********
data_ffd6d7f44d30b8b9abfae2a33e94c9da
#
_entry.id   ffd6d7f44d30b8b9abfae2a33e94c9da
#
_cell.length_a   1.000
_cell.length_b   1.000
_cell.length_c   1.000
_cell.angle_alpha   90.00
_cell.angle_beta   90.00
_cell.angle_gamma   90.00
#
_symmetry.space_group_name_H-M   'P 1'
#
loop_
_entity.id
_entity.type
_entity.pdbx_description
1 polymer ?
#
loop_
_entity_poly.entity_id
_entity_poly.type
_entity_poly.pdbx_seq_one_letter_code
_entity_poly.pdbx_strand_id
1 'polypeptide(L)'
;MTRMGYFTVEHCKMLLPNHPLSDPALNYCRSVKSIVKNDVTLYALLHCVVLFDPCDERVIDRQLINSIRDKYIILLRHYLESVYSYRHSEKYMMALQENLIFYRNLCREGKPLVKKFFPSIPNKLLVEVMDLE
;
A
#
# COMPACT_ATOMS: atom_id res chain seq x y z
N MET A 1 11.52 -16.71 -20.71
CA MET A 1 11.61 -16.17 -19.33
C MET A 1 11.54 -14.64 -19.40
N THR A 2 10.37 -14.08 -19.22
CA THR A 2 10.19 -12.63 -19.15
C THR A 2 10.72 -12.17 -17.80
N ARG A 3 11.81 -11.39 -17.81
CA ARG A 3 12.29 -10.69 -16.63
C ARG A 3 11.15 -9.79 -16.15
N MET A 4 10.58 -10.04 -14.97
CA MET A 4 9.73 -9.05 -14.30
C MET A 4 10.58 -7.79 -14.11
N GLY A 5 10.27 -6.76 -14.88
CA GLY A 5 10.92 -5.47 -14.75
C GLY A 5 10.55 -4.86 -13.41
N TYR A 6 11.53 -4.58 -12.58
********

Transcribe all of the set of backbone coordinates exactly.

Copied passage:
data_ffd6d7f44d30b8b9abfae2a33e94c9da
#
_entry.id   ffd6d7f44d30b8b9abfae2a33e94c9da
#
_cell.length_a   1.000
_cell.length_b   1.000
_cell.length_c   1.000
_cell.angle_alpha   90.00
_cell.angle_beta   90.00
_cell.angle_gamma   90.00
#
_symmetry.space_group_name_H-M   'P 1'
#
loop_
_entity.id
_entity.type
_entity.pdbx_description
1 polymer ?
#
loop_
_entity_poly.entity_id
_entity_poly.type
_entity_poly.pdbx_seq_one_letter_code
_entity_poly.pdbx_strand_id
1 'polypeptide(L)'
;MTRMGYFTVEHCKMLLPNHPLSDPALNYCRSVKSIVKNDVTLYALLHCVVLFDPCDERVIDRQLINSIRDKYIILLRHYLESVYSYRHSEKYMMALQENLIFYRNLCREGKPLVKKFFPSIPNKLLVEVMDLE
;
A
#
# COMPACT_ATOMS: atom_id res chain seq x y z
N MET A 1 11.52 -16.71 -20.71
CA MET A 1 11.61 -16.17 -19.33
C MET A 1 11.54 -14.64 -19.40
N THR A 2 10.37 -14.08 -19.22
CA THR A 2 10.19 -12.63 -19.15
C THR A 2 10.72 -12.17 -17.80
N ARG A 3 11.81 -11.39 -17.81
CA ARG A 3 12.29 -10.69 -16.63
C ARG A 3 11.15 -9.79 -16.15
N MET A 4 10.58 -10.04 -14.97
CA MET A 4 9.73 -9.05 -14.30
C MET A 4 10.58 -7.79 -14.11
N GLY A 5 10.27 -6.76 -14.88
CA GLY A 5 10.92 -5.47 -14.75
C GLY A 5 10.55 -4.86 -13.41
N TYR A 6 11.53 -4.58 -12.58